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## Experiential Learning of Networking Technologies: Understanding TCP States – Part 2

Experiment 3:
TCP State CLOSE_WAIT ($H_{1}$) and FIN_WAIT1 ($H_{2}$)

Let us now consider the other possibility where $H_{1}$ receives the FIN message, but the ACK it sends back to $H_{2}$ as it moves to the CLOSE_WAIT state (refer to Figure 2) gets lost. In this case, the TCP connection state on $H_{2}$ will continue to be FIN_WAIT1. This scenario can be easily simulated by dropping the ACK message on $H_{2}$, as shown in Figure 7 and Figure 8. In this experiment, when $H_{1}$ receives FIN it will send only the ACK (but not FIN) because we will assume that it still has some data to send. This functionality to send data even after receiving FIN from the other side cannot be achieved using the netcat utility (this utility immediately sends a FIN/ACK as response when it receives a FIN message), so we have developed a simple Python program tcp_client.py that sends the current date and time as the data at a specified time interval (option -d) for a specified number of times (option -c). This program can be accessed from [10], and the key part of code is given in the Appendix.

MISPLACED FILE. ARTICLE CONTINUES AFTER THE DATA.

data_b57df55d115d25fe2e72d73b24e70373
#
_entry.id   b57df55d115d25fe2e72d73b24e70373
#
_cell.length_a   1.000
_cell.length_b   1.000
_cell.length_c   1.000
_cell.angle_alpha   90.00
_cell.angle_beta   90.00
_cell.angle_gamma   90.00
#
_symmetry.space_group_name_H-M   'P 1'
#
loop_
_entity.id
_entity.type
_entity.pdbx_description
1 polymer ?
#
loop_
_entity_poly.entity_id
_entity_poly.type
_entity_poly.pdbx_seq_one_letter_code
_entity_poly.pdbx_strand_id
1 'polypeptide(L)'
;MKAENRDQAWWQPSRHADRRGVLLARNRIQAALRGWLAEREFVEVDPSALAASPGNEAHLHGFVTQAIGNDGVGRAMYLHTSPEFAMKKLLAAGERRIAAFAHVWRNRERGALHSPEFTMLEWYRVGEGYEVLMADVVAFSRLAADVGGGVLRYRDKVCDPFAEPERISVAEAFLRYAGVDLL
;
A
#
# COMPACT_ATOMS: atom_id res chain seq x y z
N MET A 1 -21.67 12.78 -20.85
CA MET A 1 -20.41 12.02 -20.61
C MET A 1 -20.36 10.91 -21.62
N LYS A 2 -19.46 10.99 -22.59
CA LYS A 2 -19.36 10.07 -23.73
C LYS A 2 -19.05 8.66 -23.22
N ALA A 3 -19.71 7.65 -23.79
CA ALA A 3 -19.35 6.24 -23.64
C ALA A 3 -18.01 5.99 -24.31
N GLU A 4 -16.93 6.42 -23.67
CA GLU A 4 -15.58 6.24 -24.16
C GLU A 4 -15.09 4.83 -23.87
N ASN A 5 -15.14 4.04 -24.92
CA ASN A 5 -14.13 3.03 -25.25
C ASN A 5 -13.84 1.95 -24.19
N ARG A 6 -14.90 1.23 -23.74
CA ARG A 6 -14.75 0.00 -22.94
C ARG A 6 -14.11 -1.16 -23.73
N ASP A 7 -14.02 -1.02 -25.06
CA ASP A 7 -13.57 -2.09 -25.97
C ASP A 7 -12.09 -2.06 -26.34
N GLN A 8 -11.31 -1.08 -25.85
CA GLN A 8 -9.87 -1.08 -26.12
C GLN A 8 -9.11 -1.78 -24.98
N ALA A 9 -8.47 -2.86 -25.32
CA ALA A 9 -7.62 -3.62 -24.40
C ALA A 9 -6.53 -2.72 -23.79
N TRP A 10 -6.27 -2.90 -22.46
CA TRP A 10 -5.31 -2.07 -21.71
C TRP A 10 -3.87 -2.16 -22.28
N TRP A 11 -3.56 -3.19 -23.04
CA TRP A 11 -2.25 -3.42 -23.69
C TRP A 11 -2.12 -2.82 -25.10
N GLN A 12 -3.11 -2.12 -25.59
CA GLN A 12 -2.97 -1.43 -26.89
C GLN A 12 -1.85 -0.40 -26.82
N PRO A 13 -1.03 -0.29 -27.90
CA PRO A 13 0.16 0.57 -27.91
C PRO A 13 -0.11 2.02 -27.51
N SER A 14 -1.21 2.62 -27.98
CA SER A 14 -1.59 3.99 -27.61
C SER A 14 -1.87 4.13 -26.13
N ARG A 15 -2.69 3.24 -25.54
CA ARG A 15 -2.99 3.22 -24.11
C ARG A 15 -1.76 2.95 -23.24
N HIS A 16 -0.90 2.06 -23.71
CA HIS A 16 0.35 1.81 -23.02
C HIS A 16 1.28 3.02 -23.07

The upper panel of Figure 7 shows the data being received on $H_{2}$. The lower panel of this figure shows the TCP connection state on this machine, which starts from LISTEN (the output of the first netstat command [3][4]). Once the application on machine $H_{1}$ connects, the TCP connection state on $H_{2}$ changes to ESTABLISHED (output of the second command issued at time 22:17:51). Now, the application on $H_{2}$ is aborted using Ctrl-C, so it sends the FIN message and moves to state FIN_WAIT1. The application on machine $H_{1}$ is shown in the upper panel of Figure 8. The lower panel shows the TCP connection state as well as firewall (iptables) commands that are used to mimic the abnormal network conditions. The first line of the lower panel of this figure shows that the connection is established, and then data communication takes place. To simulate poor network conditions, an iptables rule is invoked at time 22:18:04 to drop the ACK packet sent on port 7777. Thus, when at time 22:18:12, Ctrl-C (upper panel of Figure 7) is pressed on $H_{2}$, it sends the FIN message which is received by $H_{1}$. However, the ACK response it sends is dropped by firewall and not received by $H_{2}$. Thus, the state of this connection on $H_{2}$ continues to remain FIN_WAIT1 as shown by the last line of the lower panel of Figure 7. Since the application program on $H_{1}$ is still sending data, it does not send the FIN message and thus its state remains CLOSE_WAIT (output of the third netstat command as shown in lower panel of Figure 8).